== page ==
I like to thank someone when they do something special, or even when they just do a nice job at a normal assignment. I also like to be thanked when I do something special: it is just part of polite society. In a similar fashion, I try to forgive someone when it is called for in life. That one is harder to do and there are many times where I fail at it miserably. Jesus tells us to constantly forgive someone who turns to us and "repents". I wonder what he meant by that word, or if our translators got it wrong. For to repent means to change one's life, but the way Jesus talks about this individual he utilizes, the person keeps screwing up and then turning around and says "I repent" and we are told to forgive them each time. How is it a changed and transformed life if the person keeps screwing up? What a bother! Likewise Jesus seemingly tells us to expect no thanks for our work except to expect more work and that we are to accept our station in life and all that goes with that station without complaint or expectation. Again, what a bother!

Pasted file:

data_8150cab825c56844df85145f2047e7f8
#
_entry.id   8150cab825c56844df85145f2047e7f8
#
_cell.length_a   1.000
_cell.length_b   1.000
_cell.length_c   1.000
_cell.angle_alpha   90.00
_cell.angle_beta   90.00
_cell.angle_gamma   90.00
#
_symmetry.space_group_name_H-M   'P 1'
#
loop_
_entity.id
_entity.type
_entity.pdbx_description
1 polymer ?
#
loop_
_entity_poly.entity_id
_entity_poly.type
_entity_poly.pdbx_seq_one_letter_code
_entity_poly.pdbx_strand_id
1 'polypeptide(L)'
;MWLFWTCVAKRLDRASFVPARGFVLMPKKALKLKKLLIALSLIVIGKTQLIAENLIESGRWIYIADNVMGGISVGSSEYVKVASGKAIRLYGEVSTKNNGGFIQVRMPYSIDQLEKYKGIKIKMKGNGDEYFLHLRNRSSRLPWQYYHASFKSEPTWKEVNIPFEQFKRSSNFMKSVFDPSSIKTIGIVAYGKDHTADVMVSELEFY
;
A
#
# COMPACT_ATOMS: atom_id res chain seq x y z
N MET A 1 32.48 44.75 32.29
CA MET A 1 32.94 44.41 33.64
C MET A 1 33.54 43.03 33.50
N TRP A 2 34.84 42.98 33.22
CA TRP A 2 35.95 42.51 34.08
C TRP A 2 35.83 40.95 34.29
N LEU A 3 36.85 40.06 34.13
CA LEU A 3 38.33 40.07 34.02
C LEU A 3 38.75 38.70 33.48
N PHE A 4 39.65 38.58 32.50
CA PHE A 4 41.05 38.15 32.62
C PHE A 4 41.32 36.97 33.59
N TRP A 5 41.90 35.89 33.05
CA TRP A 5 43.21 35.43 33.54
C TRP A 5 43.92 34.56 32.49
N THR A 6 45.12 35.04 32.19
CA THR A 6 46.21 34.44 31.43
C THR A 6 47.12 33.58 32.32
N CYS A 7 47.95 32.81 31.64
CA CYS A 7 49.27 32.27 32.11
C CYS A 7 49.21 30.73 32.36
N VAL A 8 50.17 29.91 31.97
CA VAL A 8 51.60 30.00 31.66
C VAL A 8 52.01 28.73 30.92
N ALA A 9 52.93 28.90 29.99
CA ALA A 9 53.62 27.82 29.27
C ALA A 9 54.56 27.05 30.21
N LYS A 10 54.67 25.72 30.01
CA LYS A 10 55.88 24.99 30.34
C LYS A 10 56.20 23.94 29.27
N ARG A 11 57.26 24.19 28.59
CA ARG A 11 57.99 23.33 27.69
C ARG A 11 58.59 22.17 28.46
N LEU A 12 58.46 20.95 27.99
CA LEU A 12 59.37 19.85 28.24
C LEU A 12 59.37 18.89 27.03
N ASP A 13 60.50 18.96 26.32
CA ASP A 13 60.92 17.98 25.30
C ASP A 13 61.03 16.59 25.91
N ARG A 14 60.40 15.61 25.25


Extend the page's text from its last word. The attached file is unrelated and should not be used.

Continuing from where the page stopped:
Both of these seem to be difficult, if not impossible, orders from Jesus: this seemingly endless forgiveness and this seemingly endless thankless living. That is one way of looking at this reading from Luke. By looking at it only that way it is easy to see how people throw their hands up in the air and walk away from the Gospel in disgust and frustration.
Jesus recognizes our humanness. He knows it personally, not only by being so closely associated with his disciples and followers, but because he was fully human too. He knows our innate penchant for being unforgiving, he knows our yearning to be thanked for the ordinary things we do. Jesus is telling us that the kingdom he is creating is different. Forgiveness is there for us. God's forgiveness of our foibles and sins is beyond our understanding, and we must model that. Jesus is saying that in this kingdom we won't need to be thanked because we will already know our work is appreciated: we will know it at such a deep level that those expectations will not be a part of us.
Perhaps a bother now, but not when we make the kingdom present. A reordering or how we think about ourselves and others, an understanding of our humanness and our inter-connectivity is what we are pushed toward in our reading from Luke today. Not easy, but worth the bother.
Copyright 2008, John F. Dwyer. All Rights Reserved.